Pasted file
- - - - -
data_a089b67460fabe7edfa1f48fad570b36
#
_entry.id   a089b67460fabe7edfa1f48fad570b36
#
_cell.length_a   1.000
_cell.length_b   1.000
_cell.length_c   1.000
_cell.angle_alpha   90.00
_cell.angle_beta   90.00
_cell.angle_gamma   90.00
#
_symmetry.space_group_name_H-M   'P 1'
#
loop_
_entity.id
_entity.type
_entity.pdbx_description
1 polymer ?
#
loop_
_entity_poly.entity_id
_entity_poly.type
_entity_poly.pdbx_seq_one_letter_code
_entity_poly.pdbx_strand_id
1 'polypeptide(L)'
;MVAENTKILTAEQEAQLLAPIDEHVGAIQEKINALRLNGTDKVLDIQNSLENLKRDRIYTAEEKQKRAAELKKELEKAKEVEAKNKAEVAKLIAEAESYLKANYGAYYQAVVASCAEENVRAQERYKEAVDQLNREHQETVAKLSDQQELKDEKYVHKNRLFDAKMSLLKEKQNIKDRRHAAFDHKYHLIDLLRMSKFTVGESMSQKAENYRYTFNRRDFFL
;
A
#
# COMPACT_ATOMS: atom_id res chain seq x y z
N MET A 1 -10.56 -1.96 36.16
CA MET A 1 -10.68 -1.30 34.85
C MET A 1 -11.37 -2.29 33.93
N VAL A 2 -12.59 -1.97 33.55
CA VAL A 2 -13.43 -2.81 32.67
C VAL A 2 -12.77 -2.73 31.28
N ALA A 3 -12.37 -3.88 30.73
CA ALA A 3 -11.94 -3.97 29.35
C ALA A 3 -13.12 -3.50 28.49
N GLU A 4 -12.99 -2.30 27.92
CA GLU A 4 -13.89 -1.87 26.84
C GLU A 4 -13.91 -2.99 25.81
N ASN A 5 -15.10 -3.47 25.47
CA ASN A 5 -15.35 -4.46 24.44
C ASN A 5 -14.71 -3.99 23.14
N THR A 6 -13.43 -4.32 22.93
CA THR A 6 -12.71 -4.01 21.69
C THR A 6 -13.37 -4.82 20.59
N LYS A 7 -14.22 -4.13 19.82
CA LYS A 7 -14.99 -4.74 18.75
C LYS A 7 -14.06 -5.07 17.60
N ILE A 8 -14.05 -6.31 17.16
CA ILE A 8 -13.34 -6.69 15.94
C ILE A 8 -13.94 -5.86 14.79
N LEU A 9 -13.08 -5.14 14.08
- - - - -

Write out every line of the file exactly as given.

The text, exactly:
data_a089b67460fabe7edfa1f48fad570b36
#
_entry.id   a089b67460fabe7edfa1f48fad570b36
#
_cell.length_a   1.000
_cell.length_b   1.000
_cell.length_c   1.000
_cell.angle_alpha   90.00
_cell.angle_beta   90.00
_cell.angle_gamma   90.00
#
_symmetry.space_group_name_H-M   'P 1'
#
loop_
_entity.id
_entity.type
_entity.pdbx_description
1 polymer ?
#
loop_
_entity_poly.entity_id
_entity_poly.type
_entity_poly.pdbx_seq_one_letter_code
_entity_poly.pdbx_strand_id
1 'polypeptide(L)'
;MVAENTKILTAEQEAQLLAPIDEHVGAIQEKINALRLNGTDKVLDIQNSLENLKRDRIYTAEEKQKRAAELKKELEKAKEVEAKNKAEVAKLIAEAESYLKANYGAYYQAVVASCAEENVRAQERYKEAVDQLNREHQETVAKLSDQQELKDEKYVHKNRLFDAKMSLLKEKQNIKDRRHAAFDHKYHLIDLLRMSKFTVGESMSQKAENYRYTFNRRDFFL
;
A
#
# COMPACT_ATOMS: atom_id res chain seq x y z
N MET A 1 -10.56 -1.96 36.16
CA MET A 1 -10.68 -1.30 34.85
C MET A 1 -11.37 -2.29 33.93
N VAL A 2 -12.59 -1.97 33.55
CA VAL A 2 -13.43 -2.81 32.67
C VAL A 2 -12.77 -2.73 31.28
N ALA A 3 -12.37 -3.88 30.73
CA ALA A 3 -11.94 -3.97 29.35
C ALA A 3 -13.12 -3.50 28.49
N GLU A 4 -12.99 -2.30 27.92
CA GLU A 4 -13.89 -1.87 26.84
C GLU A 4 -13.91 -2.99 25.81
N ASN A 5 -15.10 -3.47 25.47
CA ASN A 5 -15.35 -4.46 24.44
C ASN A 5 -14.71 -3.99 23.14
N THR A 6 -13.43 -4.32 22.93
CA THR A 6 -12.71 -4.01 21.69
C THR A 6 -13.37 -4.82 20.59
N LYS A 7 -14.22 -4.13 19.82
CA LYS A 7 -14.99 -4.74 18.75
C LYS A 7 -14.06 -5.07 17.60
N ILE A 8 -14.05 -6.31 17.16
CA ILE A 8 -13.34 -6.69 15.94
C ILE A 8 -13.94 -5.86 14.79
N LEU A 9 -13.08 -5.14 14.08